Wastewater Odor Control, Sludge Reduction, and Improved Wastewater Operations
The following is an excerpt from an article written by Derk Maat and published in the ES&E magazine in October 2014
To see the full article click here: Environmental Science and Engineering Article Sept Oct 2014
Specific plant-based organic micronutrients have been demonstrated to stimulate many types of bacteria. The technology has been used worldwide to reduce energy costs associated with oxygen supply to the bacteria, achieve sludge reduction, achieve wastewater odor control, and improve treatment efficiency. Micronutrients have been effectively applied in WWTPs that range in size from high capacity municipal and industrial plants to very small, low-flow package ones, as well as many holding tank and waste storage/portable toilet applications.
Once these micronutrients are made available to the biological community in wastewater, metabolic rates of specific bacteria populations are dramatically increased.
The beneficial impact of micronutrients is most significant for facultative anaerobic populations. The micronutrients enable facultative anaerobes to actively break down organics in the non-aerated portions of WWTPs that are not typically designed to function as reactors, such as equalization or settling tanks. This makes the entire plant more efficient. As a result, a much greater proportion of acetic acid is converted by faculative anaerobes to atmospheric gases, instead of additional biosolids. This also results in a significantly lower oxygen demand in aerobic bioreators because a significant portion of the acetic acid load is diverted from the pure aerobes to the facultative anaerobes.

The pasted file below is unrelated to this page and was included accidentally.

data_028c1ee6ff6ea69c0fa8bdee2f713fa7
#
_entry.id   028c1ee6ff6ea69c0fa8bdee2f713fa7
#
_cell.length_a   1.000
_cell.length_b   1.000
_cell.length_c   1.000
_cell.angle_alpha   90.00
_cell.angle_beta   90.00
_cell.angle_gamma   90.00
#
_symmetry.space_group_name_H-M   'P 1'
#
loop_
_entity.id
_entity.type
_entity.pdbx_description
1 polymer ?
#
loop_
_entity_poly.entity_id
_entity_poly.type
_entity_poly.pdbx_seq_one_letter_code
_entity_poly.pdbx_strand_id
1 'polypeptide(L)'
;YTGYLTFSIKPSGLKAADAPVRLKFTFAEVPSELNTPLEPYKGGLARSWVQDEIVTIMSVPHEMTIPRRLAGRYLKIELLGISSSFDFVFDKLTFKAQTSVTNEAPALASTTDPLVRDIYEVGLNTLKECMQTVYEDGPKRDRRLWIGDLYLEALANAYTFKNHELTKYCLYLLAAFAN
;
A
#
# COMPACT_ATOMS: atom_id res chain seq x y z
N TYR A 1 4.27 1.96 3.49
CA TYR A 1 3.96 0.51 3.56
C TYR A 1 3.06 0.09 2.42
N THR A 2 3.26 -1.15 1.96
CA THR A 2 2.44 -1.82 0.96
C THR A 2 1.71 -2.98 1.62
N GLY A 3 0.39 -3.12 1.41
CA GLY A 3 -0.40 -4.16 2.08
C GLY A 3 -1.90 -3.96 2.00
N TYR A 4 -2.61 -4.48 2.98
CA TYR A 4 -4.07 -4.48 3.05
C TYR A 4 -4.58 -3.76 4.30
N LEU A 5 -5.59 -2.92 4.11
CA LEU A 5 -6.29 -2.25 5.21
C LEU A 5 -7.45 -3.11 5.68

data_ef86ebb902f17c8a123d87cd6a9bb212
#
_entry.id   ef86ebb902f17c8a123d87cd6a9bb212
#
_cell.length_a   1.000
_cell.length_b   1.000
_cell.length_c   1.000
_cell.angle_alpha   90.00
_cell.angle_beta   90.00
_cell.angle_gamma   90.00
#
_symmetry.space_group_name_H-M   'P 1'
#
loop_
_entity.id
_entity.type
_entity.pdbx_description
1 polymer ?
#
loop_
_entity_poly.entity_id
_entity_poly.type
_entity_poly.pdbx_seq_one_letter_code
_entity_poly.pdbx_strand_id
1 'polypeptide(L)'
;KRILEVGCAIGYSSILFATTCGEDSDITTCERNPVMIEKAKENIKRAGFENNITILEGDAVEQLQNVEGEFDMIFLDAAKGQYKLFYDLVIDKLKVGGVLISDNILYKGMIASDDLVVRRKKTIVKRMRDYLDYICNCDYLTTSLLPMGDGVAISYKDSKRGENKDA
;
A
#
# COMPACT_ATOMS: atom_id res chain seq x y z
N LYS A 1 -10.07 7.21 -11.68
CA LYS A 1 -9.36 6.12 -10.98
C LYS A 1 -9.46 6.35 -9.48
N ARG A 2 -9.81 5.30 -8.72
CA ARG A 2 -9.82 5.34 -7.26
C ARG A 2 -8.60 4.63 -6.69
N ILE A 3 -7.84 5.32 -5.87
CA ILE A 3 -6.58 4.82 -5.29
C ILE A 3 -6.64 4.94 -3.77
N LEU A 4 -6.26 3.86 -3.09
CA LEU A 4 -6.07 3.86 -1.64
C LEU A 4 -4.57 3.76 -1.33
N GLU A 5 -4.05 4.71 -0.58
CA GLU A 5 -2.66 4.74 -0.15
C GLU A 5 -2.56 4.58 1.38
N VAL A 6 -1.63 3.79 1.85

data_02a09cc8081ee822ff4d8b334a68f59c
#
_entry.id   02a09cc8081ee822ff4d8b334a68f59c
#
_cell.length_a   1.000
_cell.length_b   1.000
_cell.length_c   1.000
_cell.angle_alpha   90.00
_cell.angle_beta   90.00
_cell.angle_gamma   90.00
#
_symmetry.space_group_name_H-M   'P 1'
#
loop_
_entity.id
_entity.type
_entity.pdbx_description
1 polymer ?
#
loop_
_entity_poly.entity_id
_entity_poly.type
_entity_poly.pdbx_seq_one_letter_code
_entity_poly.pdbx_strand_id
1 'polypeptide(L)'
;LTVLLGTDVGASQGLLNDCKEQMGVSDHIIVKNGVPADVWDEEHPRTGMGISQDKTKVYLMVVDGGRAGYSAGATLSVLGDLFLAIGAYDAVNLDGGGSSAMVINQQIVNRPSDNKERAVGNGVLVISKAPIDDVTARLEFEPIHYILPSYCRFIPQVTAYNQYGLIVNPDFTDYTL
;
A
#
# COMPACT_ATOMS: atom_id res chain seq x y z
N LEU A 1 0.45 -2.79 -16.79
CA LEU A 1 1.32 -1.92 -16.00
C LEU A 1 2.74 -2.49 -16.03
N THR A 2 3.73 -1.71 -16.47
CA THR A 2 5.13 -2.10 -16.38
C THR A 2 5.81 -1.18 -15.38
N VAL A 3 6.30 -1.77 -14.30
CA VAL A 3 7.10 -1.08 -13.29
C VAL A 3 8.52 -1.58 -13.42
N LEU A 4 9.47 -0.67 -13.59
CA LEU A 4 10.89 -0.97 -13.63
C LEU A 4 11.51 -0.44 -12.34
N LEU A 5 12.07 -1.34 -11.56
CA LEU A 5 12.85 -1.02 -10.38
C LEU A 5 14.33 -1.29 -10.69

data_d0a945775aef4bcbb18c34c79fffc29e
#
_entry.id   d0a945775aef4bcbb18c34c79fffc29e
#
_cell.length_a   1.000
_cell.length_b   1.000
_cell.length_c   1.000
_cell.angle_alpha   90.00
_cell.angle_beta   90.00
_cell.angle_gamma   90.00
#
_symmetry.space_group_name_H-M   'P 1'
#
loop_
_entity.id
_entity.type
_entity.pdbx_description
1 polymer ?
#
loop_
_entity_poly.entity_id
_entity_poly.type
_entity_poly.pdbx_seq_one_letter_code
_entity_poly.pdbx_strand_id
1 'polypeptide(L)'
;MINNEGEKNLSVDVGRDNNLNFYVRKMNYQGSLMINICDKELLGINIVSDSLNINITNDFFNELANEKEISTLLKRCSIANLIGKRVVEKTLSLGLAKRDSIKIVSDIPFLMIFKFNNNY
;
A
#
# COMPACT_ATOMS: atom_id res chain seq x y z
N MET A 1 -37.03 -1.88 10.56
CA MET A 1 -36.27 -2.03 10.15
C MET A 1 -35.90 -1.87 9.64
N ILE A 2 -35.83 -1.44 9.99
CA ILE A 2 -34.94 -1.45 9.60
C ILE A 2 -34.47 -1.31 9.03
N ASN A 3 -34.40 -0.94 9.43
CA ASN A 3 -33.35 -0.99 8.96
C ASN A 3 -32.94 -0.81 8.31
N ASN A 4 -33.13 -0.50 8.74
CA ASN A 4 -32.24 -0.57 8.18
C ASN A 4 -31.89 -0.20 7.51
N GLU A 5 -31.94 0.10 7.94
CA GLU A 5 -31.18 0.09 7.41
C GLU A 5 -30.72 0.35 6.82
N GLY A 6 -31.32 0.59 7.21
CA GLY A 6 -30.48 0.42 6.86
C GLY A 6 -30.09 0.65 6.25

The net effect is lower volumes of sludge/biosolids requiring processing and disposal (sludge reduction), and a lower energy demand for aeration. Facilities using this approach have experienced a reduction in the volume of biosolids/sludge requiring disposal and in energy costs in excess of 25%. The net cost savings to the treatment plant typically range from $1.50 to $2 for every $1 spent on organic micronutrients.
To read the complete article go to: Environmental Science and Engineering Article Sept Oct 2014